Blogging hasn’t been around for that long, historically speaking, but it’s already transformed the way writers seek and find their audience and become members of larger communities.
Here’s Andrew Sullivan, one of the blogosphere’s earliest — and most successful — citizens, weighing in (back in 2010) on writing, interaction, and striking a balance between different modes of expression:
I’m a writer by profession and it’s totally clear to me that since I started blogging, the amount I write has increased exponentially, my daily interactions with the views of others have never been so frequent, the diversity of voices I engage with is far higher than in the pre-Internet age — and all this has helped me become more modest as a thinker, more open to error, less fixated on what I do know, and more respectful of what I don’t. If this is a deterioration in my brain, then more, please.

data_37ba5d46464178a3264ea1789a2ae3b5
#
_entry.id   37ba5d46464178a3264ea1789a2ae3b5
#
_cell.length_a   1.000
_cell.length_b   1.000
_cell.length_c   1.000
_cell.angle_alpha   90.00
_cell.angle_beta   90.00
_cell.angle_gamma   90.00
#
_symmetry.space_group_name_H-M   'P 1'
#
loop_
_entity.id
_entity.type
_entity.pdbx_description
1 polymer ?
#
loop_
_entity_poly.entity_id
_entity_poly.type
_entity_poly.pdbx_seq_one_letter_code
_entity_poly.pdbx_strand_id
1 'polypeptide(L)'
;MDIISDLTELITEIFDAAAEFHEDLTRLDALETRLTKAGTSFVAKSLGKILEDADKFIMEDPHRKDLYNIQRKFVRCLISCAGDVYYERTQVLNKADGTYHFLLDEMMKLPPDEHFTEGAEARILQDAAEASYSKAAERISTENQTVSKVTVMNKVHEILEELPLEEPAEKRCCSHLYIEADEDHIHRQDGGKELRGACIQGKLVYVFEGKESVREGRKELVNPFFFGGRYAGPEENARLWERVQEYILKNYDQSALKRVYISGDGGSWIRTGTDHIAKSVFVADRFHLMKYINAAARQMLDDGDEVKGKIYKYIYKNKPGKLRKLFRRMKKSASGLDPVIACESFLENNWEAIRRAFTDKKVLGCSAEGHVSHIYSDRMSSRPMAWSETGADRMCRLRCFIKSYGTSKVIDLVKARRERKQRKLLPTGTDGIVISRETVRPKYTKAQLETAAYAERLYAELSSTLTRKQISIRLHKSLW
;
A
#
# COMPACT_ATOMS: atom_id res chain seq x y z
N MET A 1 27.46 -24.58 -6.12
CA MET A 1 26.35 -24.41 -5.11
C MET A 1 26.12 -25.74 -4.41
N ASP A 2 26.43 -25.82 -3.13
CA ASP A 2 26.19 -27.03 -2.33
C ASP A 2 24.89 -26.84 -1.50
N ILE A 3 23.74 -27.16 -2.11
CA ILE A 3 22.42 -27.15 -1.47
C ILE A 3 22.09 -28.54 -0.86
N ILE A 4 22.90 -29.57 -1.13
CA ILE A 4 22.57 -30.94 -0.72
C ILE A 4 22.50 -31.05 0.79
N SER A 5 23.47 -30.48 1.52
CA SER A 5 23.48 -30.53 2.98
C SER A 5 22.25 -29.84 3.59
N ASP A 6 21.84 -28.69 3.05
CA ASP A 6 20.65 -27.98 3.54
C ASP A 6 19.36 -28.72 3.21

The problem is finding the space and time when this engagement stops, and calm, quiet, thinking and reading of longer-form arguments, novels, essays can begin. Worse, this also needs time for the mind to transition out of an instant gratification mode to a more long-term, thoughtful calm. I find this takes at least a day of detox. Getting weekends back has helped. But if there were a way to channel the amazing insights of blogging into the longer, calmer modes of thinking… we’d be getting somewhere.
I’m working on it.
Andrew Sullivan, “Collecting Our Thoughts“
Comments are closed.